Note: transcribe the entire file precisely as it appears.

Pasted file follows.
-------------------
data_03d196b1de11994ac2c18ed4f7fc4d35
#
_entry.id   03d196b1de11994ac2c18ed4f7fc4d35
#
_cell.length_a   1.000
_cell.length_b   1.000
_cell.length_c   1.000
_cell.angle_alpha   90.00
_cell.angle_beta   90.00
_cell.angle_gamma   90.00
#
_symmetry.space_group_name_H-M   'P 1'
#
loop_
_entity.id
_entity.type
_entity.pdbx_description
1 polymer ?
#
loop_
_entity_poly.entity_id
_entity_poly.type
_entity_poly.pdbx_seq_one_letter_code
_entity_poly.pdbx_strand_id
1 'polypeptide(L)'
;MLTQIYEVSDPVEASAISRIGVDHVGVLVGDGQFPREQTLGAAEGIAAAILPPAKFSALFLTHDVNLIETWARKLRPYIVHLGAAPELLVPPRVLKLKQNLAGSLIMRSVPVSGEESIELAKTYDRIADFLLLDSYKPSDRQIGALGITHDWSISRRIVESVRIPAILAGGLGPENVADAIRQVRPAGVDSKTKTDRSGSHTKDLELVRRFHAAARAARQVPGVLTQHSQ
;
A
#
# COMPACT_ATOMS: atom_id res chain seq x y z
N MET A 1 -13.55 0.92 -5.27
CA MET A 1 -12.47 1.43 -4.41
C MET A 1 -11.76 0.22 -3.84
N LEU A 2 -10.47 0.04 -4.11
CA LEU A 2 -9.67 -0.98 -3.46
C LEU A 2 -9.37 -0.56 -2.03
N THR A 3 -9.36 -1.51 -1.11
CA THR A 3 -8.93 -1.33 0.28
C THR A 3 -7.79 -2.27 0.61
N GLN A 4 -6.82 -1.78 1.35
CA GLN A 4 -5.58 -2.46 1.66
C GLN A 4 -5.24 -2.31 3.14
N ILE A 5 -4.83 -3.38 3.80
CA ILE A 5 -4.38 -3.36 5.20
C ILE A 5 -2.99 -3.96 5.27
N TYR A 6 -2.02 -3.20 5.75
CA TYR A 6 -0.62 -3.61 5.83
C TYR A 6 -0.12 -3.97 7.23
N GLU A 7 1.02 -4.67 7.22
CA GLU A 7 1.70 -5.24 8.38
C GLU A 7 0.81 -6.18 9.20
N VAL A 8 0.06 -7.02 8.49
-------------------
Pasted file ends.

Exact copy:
data_03d196b1de11994ac2c18ed4f7fc4d35
#
_entry.id   03d196b1de11994ac2c18ed4f7fc4d35
#
_cell.length_a   1.000
_cell.length_b   1.000
_cell.length_c   1.000
_cell.angle_alpha   90.00
_cell.angle_beta   90.00
_cell.angle_gamma   90.00
#
_symmetry.space_group_name_H-M   'P 1'
#
loop_
_entity.id
_entity.type
_entity.pdbx_description
1 polymer ?
#
loop_
_entity_poly.entity_id
_entity_poly.type
_entity_poly.pdbx_seq_one_letter_code
_entity_poly.pdbx_strand_id
1 'polypeptide(L)'
;MLTQIYEVSDPVEASAISRIGVDHVGVLVGDGQFPREQTLGAAEGIAAAILPPAKFSALFLTHDVNLIETWARKLRPYIVHLGAAPELLVPPRVLKLKQNLAGSLIMRSVPVSGEESIELAKTYDRIADFLLLDSYKPSDRQIGALGITHDWSISRRIVESVRIPAILAGGLGPENVADAIRQVRPAGVDSKTKTDRSGSHTKDLELVRRFHAAARAARQVPGVLTQHSQ
;
A
#
# COMPACT_ATOMS: atom_id res chain seq x y z
N MET A 1 -13.55 0.92 -5.27
CA MET A 1 -12.47 1.43 -4.41
C MET A 1 -11.76 0.22 -3.84
N LEU A 2 -10.47 0.04 -4.11
CA LEU A 2 -9.67 -0.98 -3.46
C LEU A 2 -9.37 -0.56 -2.03
N THR A 3 -9.36 -1.51 -1.11
CA THR A 3 -8.93 -1.33 0.28
C THR A 3 -7.79 -2.27 0.61
N GLN A 4 -6.82 -1.78 1.35
CA GLN A 4 -5.58 -2.46 1.66
C GLN A 4 -5.24 -2.31 3.14
N ILE A 5 -4.83 -3.38 3.80
CA ILE A 5 -4.38 -3.36 5.20
C ILE A 5 -2.99 -3.96 5.27
N TYR A 6 -2.02 -3.20 5.75
CA TYR A 6 -0.62 -3.61 5.83
C TYR A 6 -0.12 -3.97 7.23
N GLU A 7 1.02 -4.67 7.22
CA GLU A 7 1.70 -5.24 8.38
C GLU A 7 0.81 -6.18 9.20
N VAL A 8 0.06 -7.02 8.49